We can’t hand over $700 billion and hope it will be spent wisely. We need concrete evidence this money is not misused by ensuring the program is transparent. Americans need to know, on a daily basis, the value of every transaction taking place.

Committee Responsibilities

As a senior member of both the Financial Services Committee and Oversight and Government Reform Committee, I will be at the center of uncovering what happened; holding institutions accountable, both in and outside of the government; and reforming the regulatory process.

In the Financial Services Committee, we will adopt reforms to prevent this serious circumstance from happening again. In the Oversight and Government Reform Committee, we will be actively involved in unraveling why this problem occurred and who was responsible. No person or institution will be left out of this review, including Congress.

The GSEs: Fannie Mae and Freddie Mac

How did things get this out of hand? Banks, brokers and Congress encouraged people to buy homes they couldn’t afford, often with little or no documentation, and compelled institutions to extend credit to individuals incapable of making their payments. Members of Congress put tremendous pressure on Fannie Mae and Freddie Mac to buy subprime loans. Subprime, by its very definition, is a loan extended to high-risk borrowers.

Fannie Mae and Freddie Mac, who securitize half of our nation’s $12 trillion mortgage market, accumulated significant bad debt, but because they were not registered under the 1933 or 1934 Securities Act, they were not required to disclose their risky portfolios.

Back in 2002, Congressman Ed Markey (MA-7) and I led a bipartisan effort to regulate Fannie Mae and Freddie Mac by introducing H.R. 4071, the Uniform Securities Disclosure Act. This legislation would have brought the registration and reporting requirements of these companies under the SEC, like all other publicly-traded companies.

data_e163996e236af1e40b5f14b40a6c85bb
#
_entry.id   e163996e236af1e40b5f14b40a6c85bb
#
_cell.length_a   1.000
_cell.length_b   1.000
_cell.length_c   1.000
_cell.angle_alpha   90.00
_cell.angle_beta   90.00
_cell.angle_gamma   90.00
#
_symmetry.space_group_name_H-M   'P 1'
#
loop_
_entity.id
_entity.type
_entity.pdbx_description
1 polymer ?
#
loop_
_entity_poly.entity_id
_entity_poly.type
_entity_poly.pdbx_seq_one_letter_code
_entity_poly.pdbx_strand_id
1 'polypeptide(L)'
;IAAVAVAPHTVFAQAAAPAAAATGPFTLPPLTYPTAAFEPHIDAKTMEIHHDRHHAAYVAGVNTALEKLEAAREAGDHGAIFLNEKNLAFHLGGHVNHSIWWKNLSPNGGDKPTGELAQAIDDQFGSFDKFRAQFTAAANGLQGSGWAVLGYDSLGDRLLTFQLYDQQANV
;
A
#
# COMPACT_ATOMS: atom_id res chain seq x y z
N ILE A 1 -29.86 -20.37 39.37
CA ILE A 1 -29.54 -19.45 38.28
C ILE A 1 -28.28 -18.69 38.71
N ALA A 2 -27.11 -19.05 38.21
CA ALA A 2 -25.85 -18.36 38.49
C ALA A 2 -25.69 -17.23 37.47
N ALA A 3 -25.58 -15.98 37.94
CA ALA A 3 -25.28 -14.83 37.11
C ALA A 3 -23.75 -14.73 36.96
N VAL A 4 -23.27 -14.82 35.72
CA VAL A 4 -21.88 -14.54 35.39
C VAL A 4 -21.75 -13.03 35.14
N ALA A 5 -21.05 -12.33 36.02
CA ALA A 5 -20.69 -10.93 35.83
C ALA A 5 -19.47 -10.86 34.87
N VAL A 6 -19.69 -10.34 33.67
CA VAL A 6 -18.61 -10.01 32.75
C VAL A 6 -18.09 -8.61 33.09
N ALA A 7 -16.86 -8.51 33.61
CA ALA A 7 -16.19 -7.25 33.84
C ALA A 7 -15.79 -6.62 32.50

I warned, “We will be back,” if Congress didn’t require the same disclosure of these companies we require of all other companies. Only 21 members of Congress cosponsored our legislation - 15 Republicans and 6 Democrats. We reintroduced this legislation in 2003 with 27 cosponsors - 14 Republicans and 13 Democrats.

It is difficult for me to hear so many members act like they were not responsible for this credit crisis when they had the opportunity to advocate reform by supporting our legislation, but chose not to.

We also considered regulatory reform for Fannie Mae and Freddie Mac in 2005. I was one of 19 cosponsors of this reform legislation, which would have replaced the ineffective Office of Federal Housing Enterprise Oversight (OFHEO) with a robust regulatory authority to oversee Fannie Mae and Freddie Mac and their risky investment portfolios, alleviating the systemic risk that has now put the entire country’s financial system in jeopardy.

During House consideration of this legislation, Congressman Ed Royce (CA-40) introduced an amendment requiring OFHEO to dispose of any high-risk assets or liabilities held by Fannie Mae and Freddie Mac. I voted for this amendment because it would have empowered OFHEO to better oversee these companies’ holdings. Unfortunately, this amendment was defeated by a vote of 73 to 346.

While we address this very real crisis, please be assured I will continue to insist on a recovery plan that protects taxpayers, and ultimately the value of your home and retirement savings, by injecting liquidity into the market. If members of Congress are willing to put partisanship aside and be Americans first, not Republicans or Democrats, we will get the job done, and get it done right.

I know who I'm voting for in Nov!